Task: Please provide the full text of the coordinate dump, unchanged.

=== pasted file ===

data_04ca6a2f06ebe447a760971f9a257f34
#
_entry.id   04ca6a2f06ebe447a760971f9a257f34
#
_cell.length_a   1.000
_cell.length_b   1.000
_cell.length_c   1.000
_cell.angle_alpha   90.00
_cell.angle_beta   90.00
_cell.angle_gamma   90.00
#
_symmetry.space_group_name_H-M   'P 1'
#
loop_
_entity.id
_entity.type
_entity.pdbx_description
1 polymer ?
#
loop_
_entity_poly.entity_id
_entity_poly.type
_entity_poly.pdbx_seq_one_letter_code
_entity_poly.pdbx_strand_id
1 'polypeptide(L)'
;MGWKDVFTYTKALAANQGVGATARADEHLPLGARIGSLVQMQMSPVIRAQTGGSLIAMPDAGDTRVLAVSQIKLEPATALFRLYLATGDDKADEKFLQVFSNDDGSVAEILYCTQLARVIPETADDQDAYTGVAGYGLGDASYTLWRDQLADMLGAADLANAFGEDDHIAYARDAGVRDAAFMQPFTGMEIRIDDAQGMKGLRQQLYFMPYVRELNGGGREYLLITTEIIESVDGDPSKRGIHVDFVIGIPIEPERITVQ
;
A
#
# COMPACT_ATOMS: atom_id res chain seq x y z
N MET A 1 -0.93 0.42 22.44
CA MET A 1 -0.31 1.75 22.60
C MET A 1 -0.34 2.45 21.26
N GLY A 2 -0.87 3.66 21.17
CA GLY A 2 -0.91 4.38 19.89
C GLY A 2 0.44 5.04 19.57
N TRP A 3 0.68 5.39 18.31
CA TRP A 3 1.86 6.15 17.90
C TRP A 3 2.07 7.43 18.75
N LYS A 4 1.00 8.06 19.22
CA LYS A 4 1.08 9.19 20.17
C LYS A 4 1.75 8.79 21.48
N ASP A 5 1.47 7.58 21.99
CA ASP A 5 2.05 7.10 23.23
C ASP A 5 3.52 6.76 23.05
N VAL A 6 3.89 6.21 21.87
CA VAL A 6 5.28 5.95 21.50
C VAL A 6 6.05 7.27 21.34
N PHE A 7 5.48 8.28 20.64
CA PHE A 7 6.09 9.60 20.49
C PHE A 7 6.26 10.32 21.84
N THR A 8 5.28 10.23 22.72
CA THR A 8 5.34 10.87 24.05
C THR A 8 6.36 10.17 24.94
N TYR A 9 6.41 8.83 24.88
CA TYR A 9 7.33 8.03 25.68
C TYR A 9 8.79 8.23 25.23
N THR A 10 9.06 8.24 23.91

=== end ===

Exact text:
data_04ca6a2f06ebe447a760971f9a257f34
#
_entry.id   04ca6a2f06ebe447a760971f9a257f34
#
_cell.length_a   1.000
_cell.length_b   1.000
_cell.length_c   1.000
_cell.angle_alpha   90.00
_cell.angle_beta   90.00
_cell.angle_gamma   90.00
#
_symmetry.space_group_name_H-M   'P 1'
#
loop_
_entity.id
_entity.type
_entity.pdbx_description
1 polymer ?
#
loop_
_entity_poly.entity_id
_entity_poly.type
_entity_poly.pdbx_seq_one_letter_code
_entity_poly.pdbx_strand_id
1 'polypeptide(L)'
;MGWKDVFTYTKALAANQGVGATARADEHLPLGARIGSLVQMQMSPVIRAQTGGSLIAMPDAGDTRVLAVSQIKLEPATALFRLYLATGDDKADEKFLQVFSNDDGSVAEILYCTQLARVIPETADDQDAYTGVAGYGLGDASYTLWRDQLADMLGAADLANAFGEDDHIAYARDAGVRDAAFMQPFTGMEIRIDDAQGMKGLRQQLYFMPYVRELNGGGREYLLITTEIIESVDGDPSKRGIHVDFVIGIPIEPERITVQ
;
A
#
# COMPACT_ATOMS: atom_id res chain seq x y z
N MET A 1 -0.93 0.42 22.44
CA MET A 1 -0.31 1.75 22.60
C MET A 1 -0.34 2.45 21.26
N GLY A 2 -0.87 3.66 21.17
CA GLY A 2 -0.91 4.38 19.89
C GLY A 2 0.44 5.04 19.57
N TRP A 3 0.68 5.39 18.31
CA TRP A 3 1.86 6.15 17.90
C TRP A 3 2.07 7.43 18.75
N LYS A 4 1.00 8.06 19.22
CA LYS A 4 1.08 9.19 20.17
C LYS A 4 1.75 8.79 21.48
N ASP A 5 1.47 7.58 21.99
CA ASP A 5 2.05 7.10 23.23
C ASP A 5 3.52 6.76 23.05
N VAL A 6 3.89 6.21 21.87
CA VAL A 6 5.28 5.95 21.50
C VAL A 6 6.05 7.27 21.34
N PHE A 7 5.48 8.28 20.64
CA PHE A 7 6.09 9.60 20.49
C PHE A 7 6.26 10.32 21.84
N THR A 8 5.28 10.23 22.72
CA THR A 8 5.34 10.87 24.05
C THR A 8 6.36 10.17 24.94
N TYR A 9 6.41 8.83 24.88
CA TYR A 9 7.33 8.03 25.68
C TYR A 9 8.79 8.23 25.23
N THR A 10 9.06 8.24 23.91